I have a friend out here in Montauk who’s the healthiest 77 year-old you can imagine. Oh, he’s way overweight. And he’s recently had his prostate shaved, a quarter of one lung removed (to get rid of cancer), and three stents put in. But he bounces back and carries on as if none of this happened. And “carrying on” for him means climbing up and down ladders all day, lifting boxes and crates, using power equipment, hauling heavy stuff to the dump for people, and everything else a handyman might be asked to do because, well, he’s a handyman.
Not only is he a handyman, but he’s also a hoarder of junk who makes interesting things out of some of it. By this, I don’t mean his extensive collection of pieces of broken tape measures that he insists allow him to have something to measure with everywhere in his house. I do mean the beautiful way he’s recycled old broken tiles to tile wonderful patterns atop his otherwise plastic jacuzzi, his vast collection of cast iron cookware salvaged from the “throw-away” table at the Montauk dump sub-station, and the paintings he’s made out of excess paint pigment that the local hardware stores discard. Unfortunately, he’s applying these recycling skills to his medical treatment. More specifically, unknowingly, he’s making himself an addict.
After his lung surgery, understandably and expectedly, he had lots of minor to major pains in and around his chest. His treaters at the otherwise seemingly fairly good VA hospital in nearby Northport, Long Island gave him a prescription for Oxycodone which he started taking on and off, sometimes getting ahead of the pain, other times not. Either because of lots of refills, or freely-given new prescriptions, he seems to have access to as much of this drug as he wants. And so he’s recycling it, viz., using it to treat other problems, kind of like the best aspirin you ever had.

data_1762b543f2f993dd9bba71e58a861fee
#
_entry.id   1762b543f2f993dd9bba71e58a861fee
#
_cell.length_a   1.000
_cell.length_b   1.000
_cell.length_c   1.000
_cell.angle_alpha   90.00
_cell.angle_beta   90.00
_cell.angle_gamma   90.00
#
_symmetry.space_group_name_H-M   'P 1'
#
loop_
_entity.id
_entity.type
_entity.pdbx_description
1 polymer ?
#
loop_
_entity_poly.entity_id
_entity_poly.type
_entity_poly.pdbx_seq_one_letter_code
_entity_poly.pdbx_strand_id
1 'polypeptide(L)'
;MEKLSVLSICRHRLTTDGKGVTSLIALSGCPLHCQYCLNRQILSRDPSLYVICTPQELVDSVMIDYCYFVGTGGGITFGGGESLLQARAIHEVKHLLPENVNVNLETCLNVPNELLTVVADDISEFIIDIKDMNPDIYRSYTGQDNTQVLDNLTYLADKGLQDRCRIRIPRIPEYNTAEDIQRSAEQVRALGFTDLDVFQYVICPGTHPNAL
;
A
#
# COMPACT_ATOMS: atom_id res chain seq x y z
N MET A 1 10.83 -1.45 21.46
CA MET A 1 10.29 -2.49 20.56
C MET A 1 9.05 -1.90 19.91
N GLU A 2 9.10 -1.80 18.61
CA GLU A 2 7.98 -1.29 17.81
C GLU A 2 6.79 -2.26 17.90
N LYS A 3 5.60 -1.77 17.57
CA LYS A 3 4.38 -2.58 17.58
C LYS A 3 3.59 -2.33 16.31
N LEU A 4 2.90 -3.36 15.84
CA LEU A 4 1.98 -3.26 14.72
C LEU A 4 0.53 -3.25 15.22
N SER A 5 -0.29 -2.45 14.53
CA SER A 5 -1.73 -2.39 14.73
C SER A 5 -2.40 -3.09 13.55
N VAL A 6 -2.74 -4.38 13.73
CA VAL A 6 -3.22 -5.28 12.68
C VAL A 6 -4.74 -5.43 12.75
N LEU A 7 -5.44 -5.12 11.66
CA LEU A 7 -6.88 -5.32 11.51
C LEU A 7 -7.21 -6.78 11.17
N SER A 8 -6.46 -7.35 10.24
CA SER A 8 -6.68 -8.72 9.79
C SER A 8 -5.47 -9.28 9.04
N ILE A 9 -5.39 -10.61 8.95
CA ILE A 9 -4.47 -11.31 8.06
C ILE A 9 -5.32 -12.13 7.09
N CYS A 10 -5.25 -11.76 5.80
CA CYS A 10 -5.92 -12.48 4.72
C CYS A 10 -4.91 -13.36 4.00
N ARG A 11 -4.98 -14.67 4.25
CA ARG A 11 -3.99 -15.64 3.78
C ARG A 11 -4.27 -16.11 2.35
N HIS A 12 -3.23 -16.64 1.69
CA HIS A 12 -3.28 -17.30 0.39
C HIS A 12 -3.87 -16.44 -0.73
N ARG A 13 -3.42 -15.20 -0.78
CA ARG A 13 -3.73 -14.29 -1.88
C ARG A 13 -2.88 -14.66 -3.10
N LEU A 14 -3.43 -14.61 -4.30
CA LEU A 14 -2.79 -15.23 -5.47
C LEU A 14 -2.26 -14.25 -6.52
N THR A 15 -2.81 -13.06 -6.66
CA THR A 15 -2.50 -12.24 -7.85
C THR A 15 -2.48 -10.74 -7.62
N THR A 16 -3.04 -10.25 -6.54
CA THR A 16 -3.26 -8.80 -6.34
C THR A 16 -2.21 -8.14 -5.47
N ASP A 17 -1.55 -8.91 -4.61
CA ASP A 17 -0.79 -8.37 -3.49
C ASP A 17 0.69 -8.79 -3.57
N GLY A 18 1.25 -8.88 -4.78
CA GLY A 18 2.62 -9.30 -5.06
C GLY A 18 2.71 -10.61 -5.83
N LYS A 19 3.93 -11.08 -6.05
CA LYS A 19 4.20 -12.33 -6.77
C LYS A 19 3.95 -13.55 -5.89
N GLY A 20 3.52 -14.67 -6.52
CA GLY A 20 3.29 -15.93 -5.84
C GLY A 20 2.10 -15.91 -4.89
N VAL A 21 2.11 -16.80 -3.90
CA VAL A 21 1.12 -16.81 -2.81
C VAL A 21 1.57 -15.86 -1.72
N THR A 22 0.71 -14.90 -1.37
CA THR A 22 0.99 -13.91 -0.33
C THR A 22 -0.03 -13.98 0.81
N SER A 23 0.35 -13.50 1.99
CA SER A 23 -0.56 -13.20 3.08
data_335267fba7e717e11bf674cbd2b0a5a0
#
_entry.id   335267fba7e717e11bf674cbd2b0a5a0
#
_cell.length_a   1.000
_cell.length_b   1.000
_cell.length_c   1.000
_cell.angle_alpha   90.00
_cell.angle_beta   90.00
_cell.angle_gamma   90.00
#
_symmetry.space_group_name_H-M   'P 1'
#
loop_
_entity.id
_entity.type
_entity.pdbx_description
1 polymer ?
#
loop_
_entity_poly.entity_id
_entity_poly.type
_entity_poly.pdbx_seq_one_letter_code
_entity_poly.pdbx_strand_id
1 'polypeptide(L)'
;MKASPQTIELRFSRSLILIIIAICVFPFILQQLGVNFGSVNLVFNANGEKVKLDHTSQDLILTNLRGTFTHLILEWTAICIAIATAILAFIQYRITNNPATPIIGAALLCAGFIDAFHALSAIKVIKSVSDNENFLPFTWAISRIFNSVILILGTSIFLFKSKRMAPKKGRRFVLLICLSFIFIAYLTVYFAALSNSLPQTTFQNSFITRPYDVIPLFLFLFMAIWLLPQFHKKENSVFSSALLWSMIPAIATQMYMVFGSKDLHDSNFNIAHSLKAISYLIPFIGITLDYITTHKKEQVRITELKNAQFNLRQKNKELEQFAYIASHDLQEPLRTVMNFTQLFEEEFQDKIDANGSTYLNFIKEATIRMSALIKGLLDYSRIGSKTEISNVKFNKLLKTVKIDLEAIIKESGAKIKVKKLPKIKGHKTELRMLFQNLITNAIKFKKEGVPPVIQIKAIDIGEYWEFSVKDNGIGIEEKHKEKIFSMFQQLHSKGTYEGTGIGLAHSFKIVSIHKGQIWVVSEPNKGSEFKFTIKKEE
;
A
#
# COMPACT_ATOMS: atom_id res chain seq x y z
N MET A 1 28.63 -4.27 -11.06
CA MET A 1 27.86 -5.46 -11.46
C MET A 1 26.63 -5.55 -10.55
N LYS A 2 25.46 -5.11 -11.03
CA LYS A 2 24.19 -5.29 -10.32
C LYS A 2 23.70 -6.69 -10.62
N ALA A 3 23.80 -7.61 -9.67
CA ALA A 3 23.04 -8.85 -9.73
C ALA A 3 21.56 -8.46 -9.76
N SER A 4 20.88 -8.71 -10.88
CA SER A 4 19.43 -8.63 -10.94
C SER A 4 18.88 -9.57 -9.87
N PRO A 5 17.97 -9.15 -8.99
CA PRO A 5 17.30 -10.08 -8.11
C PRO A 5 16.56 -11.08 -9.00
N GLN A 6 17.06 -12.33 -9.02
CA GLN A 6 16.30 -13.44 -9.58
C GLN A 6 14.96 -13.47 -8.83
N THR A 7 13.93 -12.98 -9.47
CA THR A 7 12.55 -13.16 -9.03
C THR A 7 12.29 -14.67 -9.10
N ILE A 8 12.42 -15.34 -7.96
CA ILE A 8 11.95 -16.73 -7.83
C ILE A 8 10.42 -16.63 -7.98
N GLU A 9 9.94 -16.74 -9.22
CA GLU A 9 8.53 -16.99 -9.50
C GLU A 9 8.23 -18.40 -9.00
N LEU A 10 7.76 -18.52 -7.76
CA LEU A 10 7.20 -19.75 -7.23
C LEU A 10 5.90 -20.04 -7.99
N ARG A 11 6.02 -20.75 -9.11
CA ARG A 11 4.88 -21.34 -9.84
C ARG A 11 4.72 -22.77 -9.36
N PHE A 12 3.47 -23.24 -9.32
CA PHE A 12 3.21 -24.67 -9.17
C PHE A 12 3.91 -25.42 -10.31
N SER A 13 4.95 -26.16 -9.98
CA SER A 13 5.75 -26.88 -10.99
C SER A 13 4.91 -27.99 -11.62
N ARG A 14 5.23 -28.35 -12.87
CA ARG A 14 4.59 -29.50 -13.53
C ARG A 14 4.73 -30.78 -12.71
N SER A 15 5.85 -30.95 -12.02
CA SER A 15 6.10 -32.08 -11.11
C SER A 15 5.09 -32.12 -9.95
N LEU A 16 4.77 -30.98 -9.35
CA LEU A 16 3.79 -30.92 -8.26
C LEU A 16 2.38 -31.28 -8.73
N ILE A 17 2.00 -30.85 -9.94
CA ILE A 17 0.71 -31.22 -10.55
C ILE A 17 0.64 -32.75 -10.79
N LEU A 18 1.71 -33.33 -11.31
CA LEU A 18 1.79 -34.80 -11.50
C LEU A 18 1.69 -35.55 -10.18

For example, a couple of weeks ago he told me about pain in his hip. Rather than see an orthopedist, he took, yes, Oxycodone. (Now that he’s seen an orthopedist, who’s diagnosed it as arthritis, he’s still taking the Oxy.) A few days later, he got a toothache. Rather than see a dentist, he took Oxycodone (supplemented by an antibiotic laying around because he never completed the course for an ear problem).
This, I think, is the road to hell for him, one which I didn’t mind seeing Rush Limbaugh careen down, but I do for my friend. Putting aside what the drug is doing to him physically, and its impact delaying treatment for the causes of the pain he covers up with it, it sounds like the early stages of an addition. Why does he have such ready access to this highly-addictive drug? Why aren’t his treaters warning him not to do this which, I assume, is quite common? And why isn’t anyone noticing the quantities he’s going through?